I posted my review of Fernweh on 29 August 2016, and Iqbal had it edited (partially) and reprinted on 25 September. Unlike past reviews where my annotations are notorious for their nitpicking accuracy, in my original review I neglected to cite the page numbers for the notes I made in Fernweh. While I could find the corrected passages rather easily nonetheless, I did not feel like plowing through the entire novel to search for all the italicized inconsistencies. I have now listed the page numbers for those examples where no citation was given in the original review.
Fareh Iqbal, thank-you for fixing your second book. Authors who take the advice of editors are always to be commended. I maintain that all my original reviews for Iqbal’s four novels will be pulled from all fora and new reviews which reflect their current edited states will be uploaded once I am sure what the current edited state is. I notice that her first three novels are (being) reprinted with new cover art. Will these new editions also show a thorough edit as well? Iqbal left in some errors even while fixing others. I promise that I will purge every one of my original reviews and upload new ones once I know what final printed editions Iqbal chooses to release.
I hereby repeat my original review of Fernweh, and I will show the corrections Iqbal made in red. Errors which were left in (and in one case an error was, sadly, created) remain in black.
While my review merits the book three stars out of five, I would have awarded it four if the book had been passed under the eyes of an editor. I am sorry to report that Fernweh was polluted with careless errors which would have been easily spotted by a second pair of eyes. My reviews are always written without prejudice; no one escapes my eagle-eye editorial scrutiny. I review everything I read and must point out how distracting it was to encounter error upon error. Iqbal’s biggest fault is her lack of punctuation. Far too many sentences were run-ons, and I am experiencing a case of déjà vu since I recall that I wrote exactly the same thing about The Bookkeeper’s Daughter. The flow of the read was ruined when a sentence must be stopped and started over in order to comprehend it. Unfortunately Iqbal’s lack of punctuation forced me to stop and parse her sentences myself. A typical example of a sentence lacking proper punctuation is:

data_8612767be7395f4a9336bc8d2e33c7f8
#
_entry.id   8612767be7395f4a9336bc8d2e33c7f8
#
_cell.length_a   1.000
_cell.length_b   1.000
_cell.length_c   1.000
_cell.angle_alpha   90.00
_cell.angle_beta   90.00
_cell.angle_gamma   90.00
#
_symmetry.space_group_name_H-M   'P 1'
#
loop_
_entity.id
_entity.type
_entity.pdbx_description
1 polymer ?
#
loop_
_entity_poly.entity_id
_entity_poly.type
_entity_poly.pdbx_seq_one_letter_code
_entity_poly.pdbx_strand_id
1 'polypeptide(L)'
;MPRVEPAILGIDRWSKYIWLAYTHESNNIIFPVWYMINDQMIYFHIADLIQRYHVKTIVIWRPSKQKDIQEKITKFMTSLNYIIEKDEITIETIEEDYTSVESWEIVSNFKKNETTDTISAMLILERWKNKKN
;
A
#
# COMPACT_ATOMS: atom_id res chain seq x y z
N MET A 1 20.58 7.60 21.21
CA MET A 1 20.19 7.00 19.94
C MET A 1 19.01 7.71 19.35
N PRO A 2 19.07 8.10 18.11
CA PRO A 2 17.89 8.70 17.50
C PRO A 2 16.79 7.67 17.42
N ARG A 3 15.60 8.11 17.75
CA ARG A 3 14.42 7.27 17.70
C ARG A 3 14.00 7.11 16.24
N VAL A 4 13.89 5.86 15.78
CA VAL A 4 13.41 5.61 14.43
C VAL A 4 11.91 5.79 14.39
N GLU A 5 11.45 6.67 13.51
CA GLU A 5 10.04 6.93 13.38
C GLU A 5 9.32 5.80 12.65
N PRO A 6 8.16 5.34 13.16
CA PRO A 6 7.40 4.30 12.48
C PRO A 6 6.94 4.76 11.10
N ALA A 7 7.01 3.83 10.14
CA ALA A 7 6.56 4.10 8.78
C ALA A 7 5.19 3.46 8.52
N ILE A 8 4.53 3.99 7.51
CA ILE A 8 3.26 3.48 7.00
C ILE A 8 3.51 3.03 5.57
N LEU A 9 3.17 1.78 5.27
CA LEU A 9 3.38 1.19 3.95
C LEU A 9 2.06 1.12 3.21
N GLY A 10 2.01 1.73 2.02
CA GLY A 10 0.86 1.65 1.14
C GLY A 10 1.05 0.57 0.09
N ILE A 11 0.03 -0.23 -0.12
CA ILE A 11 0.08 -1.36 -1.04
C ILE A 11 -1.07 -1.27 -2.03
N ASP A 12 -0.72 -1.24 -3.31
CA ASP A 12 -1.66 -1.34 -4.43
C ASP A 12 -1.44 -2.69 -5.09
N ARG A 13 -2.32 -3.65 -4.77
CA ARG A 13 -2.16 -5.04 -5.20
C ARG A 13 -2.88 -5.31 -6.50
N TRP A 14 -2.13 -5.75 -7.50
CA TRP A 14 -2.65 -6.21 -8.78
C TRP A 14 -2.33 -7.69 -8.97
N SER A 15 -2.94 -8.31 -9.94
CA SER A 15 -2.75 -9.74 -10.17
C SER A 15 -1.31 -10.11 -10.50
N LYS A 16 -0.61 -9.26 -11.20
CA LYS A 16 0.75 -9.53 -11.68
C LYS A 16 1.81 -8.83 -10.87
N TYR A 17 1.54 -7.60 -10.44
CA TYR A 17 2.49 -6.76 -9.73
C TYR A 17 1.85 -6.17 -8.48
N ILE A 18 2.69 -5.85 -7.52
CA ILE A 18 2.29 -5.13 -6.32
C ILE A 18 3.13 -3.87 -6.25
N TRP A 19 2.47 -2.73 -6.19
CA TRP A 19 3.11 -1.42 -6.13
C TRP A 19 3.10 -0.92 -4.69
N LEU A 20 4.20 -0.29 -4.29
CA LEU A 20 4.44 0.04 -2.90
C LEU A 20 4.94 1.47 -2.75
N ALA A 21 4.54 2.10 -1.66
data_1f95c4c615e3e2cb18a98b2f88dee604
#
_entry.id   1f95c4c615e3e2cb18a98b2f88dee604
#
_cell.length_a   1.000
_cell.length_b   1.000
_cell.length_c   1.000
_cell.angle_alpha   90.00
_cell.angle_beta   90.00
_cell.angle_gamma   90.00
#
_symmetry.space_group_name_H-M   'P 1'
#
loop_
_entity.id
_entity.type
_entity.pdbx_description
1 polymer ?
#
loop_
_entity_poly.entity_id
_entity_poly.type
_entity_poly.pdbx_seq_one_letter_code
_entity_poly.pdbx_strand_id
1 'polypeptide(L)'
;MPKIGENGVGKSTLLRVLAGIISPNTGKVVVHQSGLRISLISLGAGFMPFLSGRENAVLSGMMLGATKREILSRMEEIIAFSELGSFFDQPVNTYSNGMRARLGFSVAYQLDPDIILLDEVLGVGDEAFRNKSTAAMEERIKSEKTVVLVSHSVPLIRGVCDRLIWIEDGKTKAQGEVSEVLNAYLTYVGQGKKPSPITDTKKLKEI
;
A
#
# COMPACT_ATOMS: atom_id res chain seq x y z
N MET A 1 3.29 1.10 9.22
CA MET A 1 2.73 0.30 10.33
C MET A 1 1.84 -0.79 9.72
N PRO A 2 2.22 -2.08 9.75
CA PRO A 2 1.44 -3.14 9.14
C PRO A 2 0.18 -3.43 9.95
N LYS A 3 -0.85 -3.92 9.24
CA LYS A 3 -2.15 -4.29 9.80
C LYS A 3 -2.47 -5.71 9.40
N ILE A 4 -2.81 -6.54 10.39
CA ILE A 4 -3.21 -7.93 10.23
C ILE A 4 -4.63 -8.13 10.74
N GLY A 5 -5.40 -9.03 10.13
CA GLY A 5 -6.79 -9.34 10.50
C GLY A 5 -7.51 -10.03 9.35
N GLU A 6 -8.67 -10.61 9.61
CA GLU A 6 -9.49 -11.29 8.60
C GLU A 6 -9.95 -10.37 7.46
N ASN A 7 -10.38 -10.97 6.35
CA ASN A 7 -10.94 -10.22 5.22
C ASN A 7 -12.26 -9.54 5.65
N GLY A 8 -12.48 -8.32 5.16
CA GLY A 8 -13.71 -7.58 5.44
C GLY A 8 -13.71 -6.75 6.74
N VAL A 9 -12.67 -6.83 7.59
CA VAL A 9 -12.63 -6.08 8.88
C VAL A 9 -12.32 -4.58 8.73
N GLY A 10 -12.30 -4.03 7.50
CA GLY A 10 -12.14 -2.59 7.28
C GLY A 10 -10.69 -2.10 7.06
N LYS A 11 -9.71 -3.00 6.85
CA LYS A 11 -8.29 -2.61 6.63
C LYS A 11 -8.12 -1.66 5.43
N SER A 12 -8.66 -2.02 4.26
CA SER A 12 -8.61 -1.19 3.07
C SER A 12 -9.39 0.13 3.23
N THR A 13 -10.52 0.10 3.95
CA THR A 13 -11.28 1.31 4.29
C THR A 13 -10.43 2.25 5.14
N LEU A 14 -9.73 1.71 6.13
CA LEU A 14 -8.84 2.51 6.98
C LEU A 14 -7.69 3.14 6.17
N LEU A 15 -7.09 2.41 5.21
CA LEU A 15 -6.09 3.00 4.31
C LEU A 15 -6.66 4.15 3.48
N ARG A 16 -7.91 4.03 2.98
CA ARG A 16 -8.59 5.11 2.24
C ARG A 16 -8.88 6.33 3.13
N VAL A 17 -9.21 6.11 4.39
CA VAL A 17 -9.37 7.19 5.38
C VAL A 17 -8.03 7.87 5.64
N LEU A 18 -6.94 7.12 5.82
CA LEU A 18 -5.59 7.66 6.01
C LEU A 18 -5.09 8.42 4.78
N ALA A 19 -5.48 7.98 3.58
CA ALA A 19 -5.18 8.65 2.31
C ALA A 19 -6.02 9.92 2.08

“It’s a weird age group your late twenties, Jordan reflected dipping her baby carrots in the little container of hummus and taking a contemplative bite, you aren’t in the bloom of youth nor are you an old maiden but that space somewhere in between where you’re almost who you want to be but still have the time to make a few detours.”
Make this two sentences or punctuate it properly as one.
Iqbal frequently spelled compounds as two words and these inconsistencies were striking because they were incorrect. I passed over plenty of them when they occurred only once, but noted only those which Iqbal subsequently spelled correctly, sometimes only a few lines later. She also alternated between variant spellings. It was easy to flip back a page to find the same word spelled differently. Such examples include: candle lit and candlelit; curtsy and curtsey; side walk and sidewalk; eye brow and eyebrow; table cloth and tablecloth; eying and eyeing; Mont Martre and Montmartre.
–Since I had not included any pagination for the run-on sentences or the inconsistencies in spelling, I did not go through the text to confirm if any corrections had been made.
A gentleman named Philippe is introduced and then three lines later his name is Philip.
–The gentleman is named Philippe in both instances (p. 172).
We see the word bookstall near the end of page 81 and a mere two lines later it is spelled as book stalls.
–now spelled as two words in both instances.
Page 184 was the guiltiest page, containing no less than three separate errors:
“To Jordan’s delight, William reddened slightly and cleared his his throat.”
“The music of her laughter, made William somewhat appreciate the absurdity of the situation.”
–now written without the comma
“Voila! C’est Marie Anoinette!”
I cannot excuse the incorrect French that is spoken–not by Jordan–but by the Parisians she meets. The French characters seem less believable if they aren’t even speaking their own language correctly. I spotted several errors, such as the question “Comprendez?” when it should be “Comprenez?”
–the question is now “Comprenez?” (p. 106)
and the line (complete with an erroneous comma) “Bonjour Madames et, Monsieurs…” when it should be “Bonjour Mesdames et Messieurs…”.
–now “Bonjour Mesdames et Messieurs…” (p. 85)
The characters eat a lot of macaroons for which I am sure Iqbal meant macarons.
–at least one change to macarons (p. 123)
But still, no editor of English would have missed:
“She caught a glimpse of a tattoo snaking it’s way around his waist.”
–now “She caught a glimpse of a tattoo snaking its way around his waist.” (p. 210)
“Ripping a piece of paper from the hotel’s stationary pad…” (p. 74)
“It was an emotional damn that burst through…”
–now “It was an emotional dam that burst through…” (p. 287)
It is a mystery how Sacré-Cœur morphed into Sacre-Couer (p. 266). Either I missed it the first time around or this was an erroneous inclusion. In my assessment of Iqbal’s edits I have in fact noticed some changes to the text of Fernweh, especially in typeface and layout.
Commentaries on Iqbal’s third and fourth novels will follow.